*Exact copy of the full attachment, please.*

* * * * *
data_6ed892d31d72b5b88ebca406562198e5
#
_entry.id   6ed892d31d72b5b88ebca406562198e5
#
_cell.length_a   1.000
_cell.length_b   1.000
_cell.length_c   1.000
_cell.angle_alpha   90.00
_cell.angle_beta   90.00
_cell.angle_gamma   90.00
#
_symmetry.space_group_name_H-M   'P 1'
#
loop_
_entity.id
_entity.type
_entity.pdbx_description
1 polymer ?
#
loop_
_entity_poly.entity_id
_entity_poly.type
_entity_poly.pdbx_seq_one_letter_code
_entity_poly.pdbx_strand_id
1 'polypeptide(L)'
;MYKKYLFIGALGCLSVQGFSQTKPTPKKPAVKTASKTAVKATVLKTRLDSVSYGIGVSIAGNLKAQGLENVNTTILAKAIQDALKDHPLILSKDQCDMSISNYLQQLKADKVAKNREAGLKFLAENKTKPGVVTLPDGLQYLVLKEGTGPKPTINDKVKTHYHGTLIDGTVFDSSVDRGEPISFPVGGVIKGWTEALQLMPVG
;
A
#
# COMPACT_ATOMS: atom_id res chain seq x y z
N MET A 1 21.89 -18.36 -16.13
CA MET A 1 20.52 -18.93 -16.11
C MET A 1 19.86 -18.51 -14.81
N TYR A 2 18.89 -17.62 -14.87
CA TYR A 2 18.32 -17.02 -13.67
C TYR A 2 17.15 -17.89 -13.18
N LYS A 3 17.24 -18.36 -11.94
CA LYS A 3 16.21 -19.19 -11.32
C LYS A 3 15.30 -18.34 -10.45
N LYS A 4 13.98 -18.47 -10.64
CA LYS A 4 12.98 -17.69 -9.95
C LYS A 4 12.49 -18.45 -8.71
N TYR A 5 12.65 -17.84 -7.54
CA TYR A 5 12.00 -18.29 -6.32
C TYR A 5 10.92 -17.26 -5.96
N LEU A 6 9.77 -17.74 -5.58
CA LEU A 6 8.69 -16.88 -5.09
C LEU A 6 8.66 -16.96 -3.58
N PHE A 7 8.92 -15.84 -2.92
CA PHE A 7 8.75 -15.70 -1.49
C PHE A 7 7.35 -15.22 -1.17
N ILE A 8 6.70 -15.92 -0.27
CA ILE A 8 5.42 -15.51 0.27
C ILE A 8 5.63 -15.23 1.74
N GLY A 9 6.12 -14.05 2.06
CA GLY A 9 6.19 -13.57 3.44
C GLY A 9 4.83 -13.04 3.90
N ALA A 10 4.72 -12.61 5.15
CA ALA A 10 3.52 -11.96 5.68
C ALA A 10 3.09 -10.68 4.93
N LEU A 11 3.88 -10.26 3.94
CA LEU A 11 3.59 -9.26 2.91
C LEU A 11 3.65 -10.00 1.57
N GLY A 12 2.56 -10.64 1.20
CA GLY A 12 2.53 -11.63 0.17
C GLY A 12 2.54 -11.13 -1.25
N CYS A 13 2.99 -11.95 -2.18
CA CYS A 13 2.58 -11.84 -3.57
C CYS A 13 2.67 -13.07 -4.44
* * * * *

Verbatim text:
data_6ed892d31d72b5b88ebca406562198e5
#
_entry.id   6ed892d31d72b5b88ebca406562198e5
#
_cell.length_a   1.000
_cell.length_b   1.000
_cell.length_c   1.000
_cell.angle_alpha   90.00
_cell.angle_beta   90.00
_cell.angle_gamma   90.00
#
_symmetry.space_group_name_H-M   'P 1'
#
loop_
_entity.id
_entity.type
_entity.pdbx_description
1 polymer ?
#
loop_
_entity_poly.entity_id
_entity_poly.type
_entity_poly.pdbx_seq_one_letter_code
_entity_poly.pdbx_strand_id
1 'polypeptide(L)'
;MYKKYLFIGALGCLSVQGFSQTKPTPKKPAVKTASKTAVKATVLKTRLDSVSYGIGVSIAGNLKAQGLENVNTTILAKAIQDALKDHPLILSKDQCDMSISNYLQQLKADKVAKNREAGLKFLAENKTKPGVVTLPDGLQYLVLKEGTGPKPTINDKVKTHYHGTLIDGTVFDSSVDRGEPISFPVGGVIKGWTEALQLMPVG
;
A
#
# COMPACT_ATOMS: atom_id res chain seq x y z
N MET A 1 21.89 -18.36 -16.13
CA MET A 1 20.52 -18.93 -16.11
C MET A 1 19.86 -18.51 -14.81
N TYR A 2 18.89 -17.62 -14.87
CA TYR A 2 18.32 -17.02 -13.67
C TYR A 2 17.15 -17.89 -13.18
N LYS A 3 17.24 -18.36 -11.94
CA LYS A 3 16.21 -19.19 -11.32
C LYS A 3 15.30 -18.34 -10.45
N LYS A 4 13.98 -18.47 -10.64
CA LYS A 4 12.98 -17.69 -9.95
C LYS A 4 12.49 -18.45 -8.71
N TYR A 5 12.65 -17.84 -7.54
CA TYR A 5 12.00 -18.29 -6.32
C TYR A 5 10.92 -17.26 -5.96
N LEU A 6 9.77 -17.74 -5.58
CA LEU A 6 8.69 -16.88 -5.09
C LEU A 6 8.66 -16.96 -3.58
N PHE A 7 8.92 -15.84 -2.92
CA PHE A 7 8.75 -15.70 -1.49
C PHE A 7 7.35 -15.22 -1.17
N ILE A 8 6.70 -15.92 -0.27
CA ILE A 8 5.42 -15.51 0.27
C ILE A 8 5.63 -15.23 1.74
N GLY A 9 6.12 -14.05 2.06
CA GLY A 9 6.19 -13.57 3.44
C GLY A 9 4.83 -13.04 3.90
N ALA A 10 4.72 -12.61 5.15
CA ALA A 10 3.52 -11.96 5.68
C ALA A 10 3.09 -10.68 4.93
N LEU A 11 3.88 -10.26 3.94
CA LEU A 11 3.59 -9.26 2.91
C LEU A 11 3.65 -10.00 1.57
N GLY A 12 2.56 -10.64 1.20
CA GLY A 12 2.53 -11.63 0.17
C GLY A 12 2.54 -11.13 -1.25
N CYS A 13 2.99 -11.95 -2.18
CA CYS A 13 2.58 -11.84 -3.57
C CYS A 13 2.67 -13.07 -4.44